Florida’s Experts Make Their Hurricane Predictions For 2024

In Brief:

  • Florida State University experts forecast an active 2024 hurricane season with 23 named storms and five major hurricanes, influenced by La Niña conditions and record-high sea temperatures.
  • The state’s property insurance market faces challenges, with high premiums and reduced availability, despite recent legislative efforts to address the issue.
  • Environmental specialist Professor Erin Ryan suggests long-term strategies may include reconsidering where to build or rebuild in storm-prone Gulf South regions due to escalating storm frequency and costs.

You should prepare for an incredibly active hurricane season in 2024, professors of several disciplines at Florida State University announced at their annual Hurricane Season Expert Briefing.


Researchers from the university cited the modelling from Colorado State University’s Tropical Weather and Climate Research unit.


While the average number of named storms between 1991 and 2020 was 14.4,  data Florida State Professors reference says to prepare for 23. They expect five major storms to appear this season1.8 more than the historical average. The National Oceanic and Atmospheric Administration (NOAA) also released their predictions and said they believe we will see a significantly more active than normal season this year as well.


RELATED: This is the worst time in hurricane season to get married – or have any event.


Professor David Ziordon, Florida’s State Climatologist, explained that the Pacific Ocean moved into a La Niña phase – which typically leads to a more active hurricane season in the Atlantic Ocean because of higher ocean temperatures. “temperatures in the North Atlantic Ocean, and it’s specifically the main development region from the coast of

Africa to through the Caribbean are running at record levels right now as

far as the sea surface temperatures and warrant so these two conditions combined uh we’re looking at a very active season this year,” Ziordon said.


For context, the record for most named storms in a single season was 30, which was set in 2020. 2005 saw the most hurricanes in a single year, with 15.


Property Insurance

Governor Ron Desantis forced the state legislature into a special session in 2023 and charged them with fixing the state’s insurance issues – many companies left the state in recent years, as insurance Florida properties became too risky for them.


Related: Niceville Has Some of the Best Roads in Florida: Here’s Why That Matters for Hurricane Season:


This left fewer insurers who charged higher rates, which meant some people could no longer afford their premiums. Professor Patty Born with Florida State says that the steps the governor and state legislature took to fix the problem have set some wheels in the market in motion. “But it’s still going to be a little bit of time before we see the improvement to insurance companies’ bottom line going through to a reduction in premiums,” Born said. She added that litigation costs remain a significant disincentive for more insurance companies entering or re-entering the Florida market.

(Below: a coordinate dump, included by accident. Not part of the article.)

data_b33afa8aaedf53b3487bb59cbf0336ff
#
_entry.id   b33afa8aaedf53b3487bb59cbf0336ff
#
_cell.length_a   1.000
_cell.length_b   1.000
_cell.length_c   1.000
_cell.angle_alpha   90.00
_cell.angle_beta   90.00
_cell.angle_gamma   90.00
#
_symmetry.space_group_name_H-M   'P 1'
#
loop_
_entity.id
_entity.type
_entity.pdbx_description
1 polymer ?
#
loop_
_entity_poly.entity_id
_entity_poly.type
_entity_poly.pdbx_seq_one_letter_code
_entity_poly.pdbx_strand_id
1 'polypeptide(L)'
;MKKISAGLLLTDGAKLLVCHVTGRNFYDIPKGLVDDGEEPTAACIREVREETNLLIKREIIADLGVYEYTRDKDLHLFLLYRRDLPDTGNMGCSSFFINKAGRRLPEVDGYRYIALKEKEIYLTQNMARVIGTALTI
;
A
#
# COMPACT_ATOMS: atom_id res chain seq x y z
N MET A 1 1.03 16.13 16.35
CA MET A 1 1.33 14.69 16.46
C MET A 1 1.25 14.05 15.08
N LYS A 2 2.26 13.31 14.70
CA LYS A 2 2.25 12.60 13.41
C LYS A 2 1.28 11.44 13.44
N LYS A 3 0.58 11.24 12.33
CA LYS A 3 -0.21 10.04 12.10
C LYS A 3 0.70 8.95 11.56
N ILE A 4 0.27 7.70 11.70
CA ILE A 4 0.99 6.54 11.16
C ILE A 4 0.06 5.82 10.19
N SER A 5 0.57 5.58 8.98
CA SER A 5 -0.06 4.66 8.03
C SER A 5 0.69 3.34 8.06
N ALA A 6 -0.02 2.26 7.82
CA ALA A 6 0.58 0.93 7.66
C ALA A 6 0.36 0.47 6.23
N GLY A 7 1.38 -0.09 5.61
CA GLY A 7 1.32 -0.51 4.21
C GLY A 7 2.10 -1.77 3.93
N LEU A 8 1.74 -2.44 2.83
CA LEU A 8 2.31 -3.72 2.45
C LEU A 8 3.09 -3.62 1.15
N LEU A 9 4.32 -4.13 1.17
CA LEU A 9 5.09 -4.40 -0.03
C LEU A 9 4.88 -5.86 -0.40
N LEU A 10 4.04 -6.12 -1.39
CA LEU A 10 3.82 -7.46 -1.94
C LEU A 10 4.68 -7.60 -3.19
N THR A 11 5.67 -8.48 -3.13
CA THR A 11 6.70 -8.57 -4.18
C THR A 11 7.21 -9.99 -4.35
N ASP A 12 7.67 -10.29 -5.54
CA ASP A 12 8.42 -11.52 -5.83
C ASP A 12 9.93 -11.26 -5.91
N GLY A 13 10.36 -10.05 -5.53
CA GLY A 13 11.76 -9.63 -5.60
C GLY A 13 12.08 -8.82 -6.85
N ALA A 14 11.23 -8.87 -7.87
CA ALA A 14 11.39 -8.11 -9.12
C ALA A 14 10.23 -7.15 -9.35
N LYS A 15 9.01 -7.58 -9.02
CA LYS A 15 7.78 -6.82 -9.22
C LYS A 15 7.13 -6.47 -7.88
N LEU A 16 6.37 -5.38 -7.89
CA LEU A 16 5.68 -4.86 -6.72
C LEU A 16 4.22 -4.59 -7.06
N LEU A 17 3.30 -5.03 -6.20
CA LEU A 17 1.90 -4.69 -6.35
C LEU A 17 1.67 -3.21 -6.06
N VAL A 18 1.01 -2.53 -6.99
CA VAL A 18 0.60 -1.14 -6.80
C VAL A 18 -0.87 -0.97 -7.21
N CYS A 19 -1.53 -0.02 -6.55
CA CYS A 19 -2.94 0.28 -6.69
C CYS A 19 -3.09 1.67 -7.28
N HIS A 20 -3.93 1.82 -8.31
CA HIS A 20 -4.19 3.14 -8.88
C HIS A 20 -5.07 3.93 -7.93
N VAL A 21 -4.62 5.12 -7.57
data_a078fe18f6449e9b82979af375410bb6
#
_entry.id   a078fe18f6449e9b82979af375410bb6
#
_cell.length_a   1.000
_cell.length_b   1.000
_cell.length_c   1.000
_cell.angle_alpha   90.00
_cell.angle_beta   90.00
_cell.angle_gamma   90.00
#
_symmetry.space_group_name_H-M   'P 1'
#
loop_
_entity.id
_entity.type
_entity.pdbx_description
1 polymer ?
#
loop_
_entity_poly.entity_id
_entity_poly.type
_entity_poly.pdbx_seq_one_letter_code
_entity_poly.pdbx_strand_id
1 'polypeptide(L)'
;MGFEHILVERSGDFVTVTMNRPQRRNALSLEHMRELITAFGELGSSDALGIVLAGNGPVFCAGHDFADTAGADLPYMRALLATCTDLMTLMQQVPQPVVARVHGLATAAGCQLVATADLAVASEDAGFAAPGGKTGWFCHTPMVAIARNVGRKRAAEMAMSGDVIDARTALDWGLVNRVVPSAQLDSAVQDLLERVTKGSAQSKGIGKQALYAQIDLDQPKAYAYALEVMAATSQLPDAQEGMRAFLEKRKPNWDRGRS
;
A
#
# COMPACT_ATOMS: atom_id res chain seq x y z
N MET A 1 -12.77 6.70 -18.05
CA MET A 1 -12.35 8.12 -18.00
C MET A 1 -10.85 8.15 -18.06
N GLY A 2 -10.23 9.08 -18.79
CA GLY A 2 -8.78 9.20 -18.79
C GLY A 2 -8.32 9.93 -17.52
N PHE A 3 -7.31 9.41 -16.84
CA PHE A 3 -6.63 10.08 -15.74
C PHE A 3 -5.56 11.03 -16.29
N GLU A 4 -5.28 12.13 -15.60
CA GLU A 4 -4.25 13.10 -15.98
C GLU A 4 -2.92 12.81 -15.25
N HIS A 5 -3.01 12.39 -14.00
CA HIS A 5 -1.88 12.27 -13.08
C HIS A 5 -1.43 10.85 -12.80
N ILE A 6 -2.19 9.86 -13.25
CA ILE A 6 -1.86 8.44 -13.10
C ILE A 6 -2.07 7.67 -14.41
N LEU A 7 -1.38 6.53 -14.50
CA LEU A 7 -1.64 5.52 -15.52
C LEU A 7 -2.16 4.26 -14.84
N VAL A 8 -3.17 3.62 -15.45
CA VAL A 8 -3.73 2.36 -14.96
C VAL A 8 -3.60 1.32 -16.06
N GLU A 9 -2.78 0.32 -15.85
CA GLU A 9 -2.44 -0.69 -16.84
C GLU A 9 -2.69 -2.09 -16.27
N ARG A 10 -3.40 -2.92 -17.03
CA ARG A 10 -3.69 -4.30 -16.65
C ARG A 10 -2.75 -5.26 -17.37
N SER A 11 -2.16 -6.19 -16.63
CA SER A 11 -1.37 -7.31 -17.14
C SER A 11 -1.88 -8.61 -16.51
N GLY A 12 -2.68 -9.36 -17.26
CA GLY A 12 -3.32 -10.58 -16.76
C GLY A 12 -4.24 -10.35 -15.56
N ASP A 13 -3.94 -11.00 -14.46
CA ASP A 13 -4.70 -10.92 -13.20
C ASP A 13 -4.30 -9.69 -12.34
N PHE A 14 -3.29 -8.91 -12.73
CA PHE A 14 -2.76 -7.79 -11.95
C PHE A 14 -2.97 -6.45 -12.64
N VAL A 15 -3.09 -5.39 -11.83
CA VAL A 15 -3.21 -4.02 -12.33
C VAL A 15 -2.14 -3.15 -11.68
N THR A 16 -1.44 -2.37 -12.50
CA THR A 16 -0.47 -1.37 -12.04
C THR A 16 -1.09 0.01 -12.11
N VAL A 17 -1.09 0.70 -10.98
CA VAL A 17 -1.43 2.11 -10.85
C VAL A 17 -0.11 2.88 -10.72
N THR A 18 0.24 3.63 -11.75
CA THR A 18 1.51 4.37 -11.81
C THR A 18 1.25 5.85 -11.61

Ultimately, the insurance market will level off in the near term, but we won’t see premium price drops. “I do see some light at the end of the tunnel because there is a lot of activity,” Born said. There are a lot of people trying to figure out how to save the Florida insurance market.”


RELATED: Rudman Files Bill to Rein in Florida Insurance Giants


Leaving the Gulf South

Professor Erin Ryan, a member of the Law School Faculty at Florida State who specializes in environmental programs, noted that, eventually, humans will need to leave the Gulf South altogether due to the frequency and intensity of storms and their associated costs on property and peoples’ bottom lines. Costs benefit analysis of rebuilding will eventually bear that theory out – she hypothesizes: “Nobody who lives in Florida or Louisiana wants to hear anything about having to move their home or their family,” Ryan said, “but over time one of the land use responses land us planning responses to this kind of problem is to think really careful about carefully about where to build and rebuild how to fund what incentives to create um so while that doesn’t help people who are in the path of the storms we expect this summer it is something that policy makers and probably insurance providers will also be thinking about as time move forward time moves forward and we continue to deal with storms of these magnitudes that may be difficult to escape.”

banner ad for tracy jennette realtor

Download our app to stay in the know about niceville

Support local news. get cool stuff.

We’ve never needed local news more than we have today. With newspapers going out of business and fewer reporters around to watchdog local government, cover events or sports, and make sure you know what’s going on in your community


Donate today to keep local, independent and accountable journalism in your community today


Plus, we’ll give you some cool swag when you make your donation monthly

Keep Up With Niceville News

Stop scrolling social media to find out what’s going on in Niceville. Sign up for our weekly newsletter for the info impacting your daily life!

Boat on a Bayou